It’s official — a successful exploit of BlueKeep has been spotted in the wild. Since Microsoft first warned the public about the Remote Desktop Protocol (RDP) vulnerability BlueKeep, security professionals and researchers have been waiting to see a documented case of bad actors taking advantage of the vulnerability. And on November 2, security researcher Kevin Beaumont revealed that cryptominers were crashing his network of honeypots by exploiting BlueKeep. Microsoft has confirmed this information.
There’s good reason to be concerned about BlueKeep, also known as CVE-2019-0708. It’s a vulnerability for RDP, a Microsoft service that allows a user to remotely connect to a device and interact with it through a virtual interface. RDP is a useful tool but was never intended to be exposed to the public Internet. BlueKeep is particularly dangerous because it’s wormable, which means attackers can use it as an entry point to move laterally into other systems.
Since BlueKeep was announced, researchers have been concerned there could be a wave of BlueKeep attacks in the mold of Wannacry. Microsoft has issued multiple warnings about the dangers of BlueKeep and the importance of patching operating systems with RDP. The NSA even took the unusual step of issuing its own warning urging administrators and users to patch legacy versions of Windows.
The fact that there is a documented case of attackers using BlueKeep makes it that much more critical for organizations to shore up their defenses. While BlueKeep attacks have only been used for cryptocurrency mining so far, it’s only a matter of time before bad actors use it to launch ransomware, malware, and other attacks.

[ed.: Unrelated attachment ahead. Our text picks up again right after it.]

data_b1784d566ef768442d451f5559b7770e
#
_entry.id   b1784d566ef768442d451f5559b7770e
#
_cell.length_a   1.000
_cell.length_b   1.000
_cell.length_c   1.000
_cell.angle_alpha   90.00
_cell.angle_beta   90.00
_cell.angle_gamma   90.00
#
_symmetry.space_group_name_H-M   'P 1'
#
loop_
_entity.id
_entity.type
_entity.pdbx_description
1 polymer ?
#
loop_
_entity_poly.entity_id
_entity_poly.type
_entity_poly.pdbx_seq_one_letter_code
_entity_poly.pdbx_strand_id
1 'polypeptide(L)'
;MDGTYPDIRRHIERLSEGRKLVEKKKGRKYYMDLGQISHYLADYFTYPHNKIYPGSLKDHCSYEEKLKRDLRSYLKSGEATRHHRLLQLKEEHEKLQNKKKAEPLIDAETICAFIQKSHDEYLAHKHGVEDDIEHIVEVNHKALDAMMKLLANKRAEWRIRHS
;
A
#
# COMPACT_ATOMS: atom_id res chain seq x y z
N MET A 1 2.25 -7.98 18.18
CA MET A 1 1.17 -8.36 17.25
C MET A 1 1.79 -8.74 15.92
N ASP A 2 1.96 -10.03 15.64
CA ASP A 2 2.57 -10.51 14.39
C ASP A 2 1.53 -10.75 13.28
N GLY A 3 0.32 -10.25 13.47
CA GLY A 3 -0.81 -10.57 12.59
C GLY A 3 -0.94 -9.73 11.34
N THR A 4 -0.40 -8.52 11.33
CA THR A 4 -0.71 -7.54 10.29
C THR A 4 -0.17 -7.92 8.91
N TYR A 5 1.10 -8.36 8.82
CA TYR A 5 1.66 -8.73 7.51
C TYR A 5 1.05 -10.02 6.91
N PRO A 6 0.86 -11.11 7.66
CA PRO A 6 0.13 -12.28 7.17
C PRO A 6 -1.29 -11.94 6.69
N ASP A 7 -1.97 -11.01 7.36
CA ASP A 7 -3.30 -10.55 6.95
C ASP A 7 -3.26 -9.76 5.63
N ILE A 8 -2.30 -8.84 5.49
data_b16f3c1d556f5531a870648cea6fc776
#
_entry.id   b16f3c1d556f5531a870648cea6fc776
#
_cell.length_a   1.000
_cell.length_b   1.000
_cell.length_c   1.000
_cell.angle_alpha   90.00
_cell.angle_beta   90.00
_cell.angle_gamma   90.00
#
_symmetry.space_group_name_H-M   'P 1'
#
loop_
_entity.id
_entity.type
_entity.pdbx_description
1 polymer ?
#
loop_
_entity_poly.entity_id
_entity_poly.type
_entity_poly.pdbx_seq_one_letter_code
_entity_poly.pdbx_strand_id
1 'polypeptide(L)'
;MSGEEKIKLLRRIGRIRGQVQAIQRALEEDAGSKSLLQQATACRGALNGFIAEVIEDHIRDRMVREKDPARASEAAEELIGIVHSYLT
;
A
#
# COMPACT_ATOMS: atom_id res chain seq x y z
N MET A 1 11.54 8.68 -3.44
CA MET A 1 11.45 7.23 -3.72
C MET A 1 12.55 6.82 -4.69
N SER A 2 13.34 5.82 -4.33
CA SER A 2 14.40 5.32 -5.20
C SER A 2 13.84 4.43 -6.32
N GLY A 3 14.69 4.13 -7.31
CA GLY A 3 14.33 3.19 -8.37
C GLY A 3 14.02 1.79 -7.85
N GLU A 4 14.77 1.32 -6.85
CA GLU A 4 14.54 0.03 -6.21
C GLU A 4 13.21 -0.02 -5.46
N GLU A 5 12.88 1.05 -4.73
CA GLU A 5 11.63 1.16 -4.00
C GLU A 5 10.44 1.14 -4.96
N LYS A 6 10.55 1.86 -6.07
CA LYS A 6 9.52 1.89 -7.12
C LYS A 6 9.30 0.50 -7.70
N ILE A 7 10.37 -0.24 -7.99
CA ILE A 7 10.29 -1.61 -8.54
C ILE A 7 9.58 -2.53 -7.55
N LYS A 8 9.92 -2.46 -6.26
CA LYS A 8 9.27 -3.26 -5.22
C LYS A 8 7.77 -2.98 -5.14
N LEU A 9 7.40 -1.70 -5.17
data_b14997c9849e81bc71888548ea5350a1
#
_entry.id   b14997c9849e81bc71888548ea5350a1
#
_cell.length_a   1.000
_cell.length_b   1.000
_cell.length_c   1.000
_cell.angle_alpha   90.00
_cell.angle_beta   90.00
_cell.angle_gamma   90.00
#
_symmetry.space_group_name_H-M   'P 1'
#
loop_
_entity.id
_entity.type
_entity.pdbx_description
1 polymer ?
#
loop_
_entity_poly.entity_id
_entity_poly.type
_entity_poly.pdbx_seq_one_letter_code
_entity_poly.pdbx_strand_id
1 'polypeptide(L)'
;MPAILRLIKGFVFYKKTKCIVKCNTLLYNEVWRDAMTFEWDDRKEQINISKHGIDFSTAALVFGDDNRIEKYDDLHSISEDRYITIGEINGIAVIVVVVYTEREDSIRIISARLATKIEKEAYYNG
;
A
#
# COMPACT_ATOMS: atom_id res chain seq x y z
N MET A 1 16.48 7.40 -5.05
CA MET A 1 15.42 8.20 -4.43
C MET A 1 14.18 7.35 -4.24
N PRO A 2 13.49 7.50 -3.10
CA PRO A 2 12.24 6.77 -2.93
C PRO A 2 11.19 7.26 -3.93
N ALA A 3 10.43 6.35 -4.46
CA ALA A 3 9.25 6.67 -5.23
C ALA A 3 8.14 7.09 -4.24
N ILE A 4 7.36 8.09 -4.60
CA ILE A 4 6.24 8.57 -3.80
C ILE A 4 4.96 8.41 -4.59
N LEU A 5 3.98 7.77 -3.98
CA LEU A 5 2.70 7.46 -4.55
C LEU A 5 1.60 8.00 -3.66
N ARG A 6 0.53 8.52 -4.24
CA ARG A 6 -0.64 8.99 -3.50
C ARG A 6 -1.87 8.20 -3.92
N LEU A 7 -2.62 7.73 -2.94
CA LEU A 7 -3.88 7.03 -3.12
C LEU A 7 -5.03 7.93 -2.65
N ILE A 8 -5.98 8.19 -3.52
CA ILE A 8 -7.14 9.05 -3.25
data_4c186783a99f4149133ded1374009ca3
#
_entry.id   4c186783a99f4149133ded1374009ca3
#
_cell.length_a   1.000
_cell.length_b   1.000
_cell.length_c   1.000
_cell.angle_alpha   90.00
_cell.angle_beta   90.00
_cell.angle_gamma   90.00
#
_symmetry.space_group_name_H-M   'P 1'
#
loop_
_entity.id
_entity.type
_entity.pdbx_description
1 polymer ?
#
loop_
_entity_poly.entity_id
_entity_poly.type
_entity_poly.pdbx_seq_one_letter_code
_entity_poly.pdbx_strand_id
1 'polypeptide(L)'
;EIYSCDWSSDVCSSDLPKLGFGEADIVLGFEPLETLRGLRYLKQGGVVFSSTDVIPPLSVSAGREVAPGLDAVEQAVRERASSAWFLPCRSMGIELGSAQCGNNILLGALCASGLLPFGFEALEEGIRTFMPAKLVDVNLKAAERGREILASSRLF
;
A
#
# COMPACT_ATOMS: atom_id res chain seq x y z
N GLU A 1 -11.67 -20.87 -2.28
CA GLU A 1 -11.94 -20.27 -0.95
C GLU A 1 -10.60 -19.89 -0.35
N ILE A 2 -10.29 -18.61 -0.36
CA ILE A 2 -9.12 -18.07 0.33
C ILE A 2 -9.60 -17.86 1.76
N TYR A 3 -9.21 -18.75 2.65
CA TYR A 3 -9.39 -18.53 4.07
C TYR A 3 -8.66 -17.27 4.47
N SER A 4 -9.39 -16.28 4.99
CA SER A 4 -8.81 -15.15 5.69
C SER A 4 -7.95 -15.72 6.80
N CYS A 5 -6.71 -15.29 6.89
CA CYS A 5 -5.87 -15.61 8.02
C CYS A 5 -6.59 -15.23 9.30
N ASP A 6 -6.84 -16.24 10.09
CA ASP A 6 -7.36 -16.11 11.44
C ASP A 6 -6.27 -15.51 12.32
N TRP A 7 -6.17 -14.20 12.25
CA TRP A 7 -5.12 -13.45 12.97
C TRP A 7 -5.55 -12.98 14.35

One of the most important steps you can take to reduce your risk is to make sure you don’t have any RDP instances exposed to the public Internet where bad actors could potentially access them. Rapid Internet-wide scanning and machine-speed attacks make it easy for attackers to find and take advantage of exposed Internet Assets like RDP in hours or even minutes. Security by obscurity just doesn’t work anymore.
At Expanse, we’ve found that the vast majority of organizations don’t know what Internet Assets and services (like Windows machines on the Internet with no firewall and RDP or other remote access exposures) they have. We routinely find up to 70% more Internet Assets than organizations previously knew about or were tracking. Pervasive vulnerabilities like BlueKeep-exploitable RDP mean you simply can’t afford to remain in the dark as to what you have exposed to the Internet.
Talk to us today to get a demo of how we can help you find employee laptops and Windows virtual machines on the Internet with no firewall, and hundreds of other types of exposures.
Leo Olson is a senior Cyber Research Engineer at Expanse with over 20 years of experience in government, military, and law enforcement cyber operations. He specializes in network analysis with special interest in malware C2 communications and cyber threat intelligence.